I get out with my heart pumping away and walk over to the side of the track trying to check myself out and calm myself down. They towed the car down to the paddock, and dumped the engine and transmission on the ground next to it. My crew chief, Glenn Blakely, pulled the hood, which was one huge clip, off the car. I look in and see the cylinder head, the cam boxes, the turbocharger, the exhaust, injectors, the intercooler all there. There’s two small pieces of cast iron with the two motor mounts going down to the side of the chassis, and nothing else below the cylinder head! Everything’s gone. That was the first spectacular engine explosion I had.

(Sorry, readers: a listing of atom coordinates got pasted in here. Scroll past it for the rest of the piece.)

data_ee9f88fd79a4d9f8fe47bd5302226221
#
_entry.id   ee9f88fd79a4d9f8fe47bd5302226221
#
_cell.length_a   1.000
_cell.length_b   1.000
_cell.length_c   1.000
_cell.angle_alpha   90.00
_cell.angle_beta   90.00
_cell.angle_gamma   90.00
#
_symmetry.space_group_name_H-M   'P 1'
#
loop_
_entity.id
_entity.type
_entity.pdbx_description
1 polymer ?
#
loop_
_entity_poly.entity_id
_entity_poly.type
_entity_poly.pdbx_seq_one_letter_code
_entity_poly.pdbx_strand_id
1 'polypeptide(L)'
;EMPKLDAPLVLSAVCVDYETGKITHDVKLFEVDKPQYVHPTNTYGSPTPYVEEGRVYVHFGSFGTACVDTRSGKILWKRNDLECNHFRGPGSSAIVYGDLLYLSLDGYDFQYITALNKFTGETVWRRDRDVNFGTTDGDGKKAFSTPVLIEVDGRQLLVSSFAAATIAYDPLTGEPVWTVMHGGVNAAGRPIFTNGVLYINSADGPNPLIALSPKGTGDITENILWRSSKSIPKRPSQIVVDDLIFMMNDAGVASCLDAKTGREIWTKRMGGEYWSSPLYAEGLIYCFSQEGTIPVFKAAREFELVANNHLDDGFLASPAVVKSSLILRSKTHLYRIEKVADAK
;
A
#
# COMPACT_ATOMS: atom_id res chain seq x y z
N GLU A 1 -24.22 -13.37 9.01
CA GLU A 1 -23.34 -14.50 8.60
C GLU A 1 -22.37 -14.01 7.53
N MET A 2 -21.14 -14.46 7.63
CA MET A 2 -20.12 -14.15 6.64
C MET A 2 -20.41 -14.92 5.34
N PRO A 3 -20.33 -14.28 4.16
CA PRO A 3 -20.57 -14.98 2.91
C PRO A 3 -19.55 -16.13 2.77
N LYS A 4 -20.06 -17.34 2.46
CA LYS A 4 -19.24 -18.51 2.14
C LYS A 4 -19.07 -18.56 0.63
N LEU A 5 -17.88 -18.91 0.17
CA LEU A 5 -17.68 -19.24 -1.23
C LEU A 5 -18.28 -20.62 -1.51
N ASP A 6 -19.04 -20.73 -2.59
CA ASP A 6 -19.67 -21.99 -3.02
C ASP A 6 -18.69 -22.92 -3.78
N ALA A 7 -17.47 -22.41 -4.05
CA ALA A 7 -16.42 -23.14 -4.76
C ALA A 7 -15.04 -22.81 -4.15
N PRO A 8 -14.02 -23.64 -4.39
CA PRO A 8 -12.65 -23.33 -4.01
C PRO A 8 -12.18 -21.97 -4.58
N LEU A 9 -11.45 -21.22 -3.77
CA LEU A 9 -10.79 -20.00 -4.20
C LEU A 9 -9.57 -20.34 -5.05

Brainerd, Minnesota, three or four races later, qualifying, running really quick and it starts to sprinkle. I’m on slicks, thinking I need to see what it feels like in this sprinkle. Now I’m a drag racer, and I should have known better, but when you come onto the straight through that 90-degree right-hander, it runs through the staging area and the bleach box for the drag strip. Now bleach, which is what they were using at the time, and water, become pretty slippery. Stupid me, I didn’t relate to that. So I come flying around on slicks and when the front wheels hit it I knew I was in the shit because it started to push. Then the rear wheels hit it. I started doing 360s down the straight, and I’m thinking: “At least I’m spinning down the straight.” Except that the straight at Brainerd is crowned and has, for runoff, these concrete culverts. The first culvert is about 5 or 600 feet off the starting line, and as I slide off sideways my left side wheels hit the first culvert. The next thing I know it’s loud-quiet, loud-quiet, loud-quiet, and it lands on its wheels. So I get out and look around and the car is absolutely demolished. They haul the thing back and we decide we can rebuild it for the race.